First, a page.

Amber Rudd leaves door open for British Isis 'Beatles' militants to be tried in UK amid talks with US

British and American officials in talks over where militants should be taken

Lizzie Dearden
Home Affairs Correspondent
Tuesday 20 February 2018 12:40 GMT
Britain and America have been in talks over where the captured jihadis, including London-born Alexanda Kotey, should be taken
Britain and America have been in talks over where the captured jihadis, including London-born Alexanda Kotey, should be taken

Members of the British Isis cell known as “The Beatles” could face trial in the UK, the Home Secretary has suggested.

The Government has previously pushed for Alexanda Kotey and El Shafee Elsheikh to be handled by the US for their involvement in crimes including the beheading of hostages.

But Amber Rudd left the door open for them to be returned to Britain amid talks between officials in the UK and US.

“The important thing is that they have been arrested,” she said during a visit to the Middle East. “The important thing is, to us, that they will face trial.

“I can’t be drawn at the moment on where that will be, but I am absolutely convinced, and absolutely committed, to making sure that they will face trial, because the security of the United Kingdom will always come first.”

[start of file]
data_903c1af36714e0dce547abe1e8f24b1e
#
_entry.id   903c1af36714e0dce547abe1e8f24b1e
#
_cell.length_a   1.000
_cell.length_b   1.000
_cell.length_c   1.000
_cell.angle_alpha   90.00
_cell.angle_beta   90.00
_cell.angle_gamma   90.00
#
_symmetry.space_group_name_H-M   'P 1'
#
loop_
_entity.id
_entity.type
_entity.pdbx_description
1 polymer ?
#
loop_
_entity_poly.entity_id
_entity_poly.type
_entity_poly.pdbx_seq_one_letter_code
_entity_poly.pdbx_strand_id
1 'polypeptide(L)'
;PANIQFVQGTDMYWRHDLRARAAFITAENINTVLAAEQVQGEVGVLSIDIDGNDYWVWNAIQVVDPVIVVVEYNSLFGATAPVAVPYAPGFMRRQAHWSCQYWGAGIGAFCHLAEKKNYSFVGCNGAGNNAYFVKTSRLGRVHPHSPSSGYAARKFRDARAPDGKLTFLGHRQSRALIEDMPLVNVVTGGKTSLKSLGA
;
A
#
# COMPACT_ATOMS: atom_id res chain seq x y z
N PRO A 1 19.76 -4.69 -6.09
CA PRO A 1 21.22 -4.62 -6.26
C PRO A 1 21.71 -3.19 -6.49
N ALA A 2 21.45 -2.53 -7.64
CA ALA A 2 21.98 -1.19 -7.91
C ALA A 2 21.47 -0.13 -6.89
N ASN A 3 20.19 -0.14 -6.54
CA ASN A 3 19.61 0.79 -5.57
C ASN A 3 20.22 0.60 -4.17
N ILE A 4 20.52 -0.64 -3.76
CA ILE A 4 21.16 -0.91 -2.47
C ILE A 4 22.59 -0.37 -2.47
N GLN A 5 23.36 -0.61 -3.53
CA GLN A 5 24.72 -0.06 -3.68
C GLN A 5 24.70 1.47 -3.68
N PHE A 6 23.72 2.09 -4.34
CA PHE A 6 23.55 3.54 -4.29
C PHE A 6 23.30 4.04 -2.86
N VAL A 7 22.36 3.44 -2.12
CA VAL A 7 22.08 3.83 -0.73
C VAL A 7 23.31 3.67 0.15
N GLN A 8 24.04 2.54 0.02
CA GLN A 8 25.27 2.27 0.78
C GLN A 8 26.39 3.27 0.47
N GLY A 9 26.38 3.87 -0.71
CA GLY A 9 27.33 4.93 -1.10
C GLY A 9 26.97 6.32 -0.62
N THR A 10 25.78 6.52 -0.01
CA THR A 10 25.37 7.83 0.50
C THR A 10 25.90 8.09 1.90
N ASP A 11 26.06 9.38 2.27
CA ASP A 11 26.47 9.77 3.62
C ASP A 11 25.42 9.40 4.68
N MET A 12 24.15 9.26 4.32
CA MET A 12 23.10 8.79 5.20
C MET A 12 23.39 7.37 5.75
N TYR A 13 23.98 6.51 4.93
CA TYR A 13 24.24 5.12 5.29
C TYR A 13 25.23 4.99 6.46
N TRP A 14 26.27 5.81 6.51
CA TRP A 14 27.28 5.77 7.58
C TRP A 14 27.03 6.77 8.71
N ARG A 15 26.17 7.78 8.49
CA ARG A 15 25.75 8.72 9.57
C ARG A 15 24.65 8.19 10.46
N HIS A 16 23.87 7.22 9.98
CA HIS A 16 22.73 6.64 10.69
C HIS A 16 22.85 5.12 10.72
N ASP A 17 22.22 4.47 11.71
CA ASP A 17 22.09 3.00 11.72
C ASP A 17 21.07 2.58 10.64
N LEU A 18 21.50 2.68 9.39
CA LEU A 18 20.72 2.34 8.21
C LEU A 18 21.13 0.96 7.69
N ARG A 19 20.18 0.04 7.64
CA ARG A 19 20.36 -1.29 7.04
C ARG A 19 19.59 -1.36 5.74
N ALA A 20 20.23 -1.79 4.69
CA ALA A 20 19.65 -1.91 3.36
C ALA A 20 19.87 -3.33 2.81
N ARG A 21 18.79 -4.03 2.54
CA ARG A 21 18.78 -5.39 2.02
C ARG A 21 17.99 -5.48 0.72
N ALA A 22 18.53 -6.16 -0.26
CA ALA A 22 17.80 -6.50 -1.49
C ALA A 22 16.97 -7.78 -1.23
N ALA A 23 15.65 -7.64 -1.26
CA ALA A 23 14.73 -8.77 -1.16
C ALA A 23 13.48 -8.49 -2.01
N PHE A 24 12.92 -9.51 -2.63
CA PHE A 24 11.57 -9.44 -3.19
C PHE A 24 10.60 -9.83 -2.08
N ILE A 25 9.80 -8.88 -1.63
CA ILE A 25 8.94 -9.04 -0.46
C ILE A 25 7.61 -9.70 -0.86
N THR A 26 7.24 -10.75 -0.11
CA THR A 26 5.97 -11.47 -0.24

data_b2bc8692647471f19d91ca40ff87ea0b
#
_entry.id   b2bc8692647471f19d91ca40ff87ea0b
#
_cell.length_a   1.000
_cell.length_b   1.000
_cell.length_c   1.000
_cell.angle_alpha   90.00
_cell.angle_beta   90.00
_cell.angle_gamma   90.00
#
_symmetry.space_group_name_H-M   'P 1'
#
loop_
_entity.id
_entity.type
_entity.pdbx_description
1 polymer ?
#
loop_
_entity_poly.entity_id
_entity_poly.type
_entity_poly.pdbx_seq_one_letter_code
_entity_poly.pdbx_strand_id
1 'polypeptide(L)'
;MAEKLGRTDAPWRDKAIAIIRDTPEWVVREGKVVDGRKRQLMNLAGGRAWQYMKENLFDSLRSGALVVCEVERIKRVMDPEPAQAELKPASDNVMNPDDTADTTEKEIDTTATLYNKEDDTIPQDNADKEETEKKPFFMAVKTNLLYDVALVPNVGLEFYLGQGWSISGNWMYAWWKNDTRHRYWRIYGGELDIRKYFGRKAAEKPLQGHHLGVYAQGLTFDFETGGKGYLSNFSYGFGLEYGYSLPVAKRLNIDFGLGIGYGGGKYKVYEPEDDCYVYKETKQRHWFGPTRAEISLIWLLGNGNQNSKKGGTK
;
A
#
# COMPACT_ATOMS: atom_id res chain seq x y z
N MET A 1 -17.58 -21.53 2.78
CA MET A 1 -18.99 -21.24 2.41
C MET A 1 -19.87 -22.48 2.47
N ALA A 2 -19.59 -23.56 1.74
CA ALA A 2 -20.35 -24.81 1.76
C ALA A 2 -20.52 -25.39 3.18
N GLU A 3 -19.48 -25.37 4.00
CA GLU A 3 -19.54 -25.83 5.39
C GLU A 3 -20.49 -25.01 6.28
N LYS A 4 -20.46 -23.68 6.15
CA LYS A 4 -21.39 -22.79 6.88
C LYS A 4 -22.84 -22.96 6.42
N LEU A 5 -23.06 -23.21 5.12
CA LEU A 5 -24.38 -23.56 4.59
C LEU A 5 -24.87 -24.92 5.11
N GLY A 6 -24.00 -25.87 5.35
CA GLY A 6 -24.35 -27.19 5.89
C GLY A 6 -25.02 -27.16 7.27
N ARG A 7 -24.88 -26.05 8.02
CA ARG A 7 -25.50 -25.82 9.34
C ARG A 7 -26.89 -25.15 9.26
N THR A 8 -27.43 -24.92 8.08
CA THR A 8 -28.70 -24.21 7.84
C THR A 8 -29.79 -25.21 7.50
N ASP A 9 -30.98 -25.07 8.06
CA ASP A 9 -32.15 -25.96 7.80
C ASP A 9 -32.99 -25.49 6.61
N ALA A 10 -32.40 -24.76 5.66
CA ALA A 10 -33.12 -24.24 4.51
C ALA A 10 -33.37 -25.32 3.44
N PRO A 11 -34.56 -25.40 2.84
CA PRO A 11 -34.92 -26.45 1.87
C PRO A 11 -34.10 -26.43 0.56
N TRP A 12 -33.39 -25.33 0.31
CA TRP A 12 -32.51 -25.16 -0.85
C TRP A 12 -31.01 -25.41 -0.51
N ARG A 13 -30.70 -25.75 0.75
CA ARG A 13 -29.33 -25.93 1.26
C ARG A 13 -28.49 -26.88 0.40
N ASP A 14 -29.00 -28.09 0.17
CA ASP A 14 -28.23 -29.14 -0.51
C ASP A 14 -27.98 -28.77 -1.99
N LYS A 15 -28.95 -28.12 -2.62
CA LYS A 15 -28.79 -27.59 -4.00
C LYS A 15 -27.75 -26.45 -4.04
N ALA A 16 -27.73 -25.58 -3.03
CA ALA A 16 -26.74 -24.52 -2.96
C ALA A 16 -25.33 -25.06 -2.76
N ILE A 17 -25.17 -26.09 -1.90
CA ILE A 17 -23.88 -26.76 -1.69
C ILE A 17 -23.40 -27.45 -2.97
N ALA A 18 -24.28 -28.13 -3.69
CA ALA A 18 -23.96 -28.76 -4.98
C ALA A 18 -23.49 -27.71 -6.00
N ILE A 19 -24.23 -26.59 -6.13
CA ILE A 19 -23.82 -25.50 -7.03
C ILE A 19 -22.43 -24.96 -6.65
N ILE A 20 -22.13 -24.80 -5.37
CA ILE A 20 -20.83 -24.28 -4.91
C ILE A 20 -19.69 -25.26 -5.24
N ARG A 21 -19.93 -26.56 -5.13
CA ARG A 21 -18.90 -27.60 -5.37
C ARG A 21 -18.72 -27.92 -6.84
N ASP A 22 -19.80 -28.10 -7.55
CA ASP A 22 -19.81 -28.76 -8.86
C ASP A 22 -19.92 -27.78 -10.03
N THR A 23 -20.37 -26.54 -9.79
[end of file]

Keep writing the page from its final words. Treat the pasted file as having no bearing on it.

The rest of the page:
Kotey and Elsheikh were the last two members of the “The Beatles” to remain at large until they were detained by US-backed Syrian Democratic Forces (SDF) in eastern Syria last month.

The former Londoners are among hundreds of foreign fighters captured during advances that saw all of Isis’ major strongholds in the country retaken, including its de-facto capital of Raqqa.

British hostage John Cantlie was shown in a series of Isis propaganda videos before disappearing during the battle of Mosul 

The US is coordinating information on captured foreign fighters with governments in the broad anti-Isis coalition and American defence officials say they “generally expect these detainees to return to their country of origin for disposition”.

US Defence Secretary Jim Mattis previously said that “the important thing is that the countries of origin keep responsibility for them”.

But his British counterpart Gavin Williamson, hit back last week by saying Kotey and Elsheikh ”have turned their back on British ideas, British values”. “Do I want them back in the United Kingdom,” he said. “No, I don’t.”

Kotey and ElSheikh are believed to be among dual nationals who joined Isis to have their British citizenship removed for the “public good”, although the Government has refused to confirm their status.

The US has ruled out sending Kotey and Elsheikh to the Guantanamo Bay detention camp in Cuba, where terror suspects have been detained indefinitely without trial.

Tobias Ellwood, a parliamentary under secretary of state at the Ministry of Defence, has argued that the men should be tried at the International Criminal Court but it can only act when countries are “unable or unwilling” to exercise their jurisdiction.

Lord Carlile, the former Independent Reviewer of Terrorism of Legislation, said a British trial was the “proper forum” and the prospect has been supported by their victims and relatives.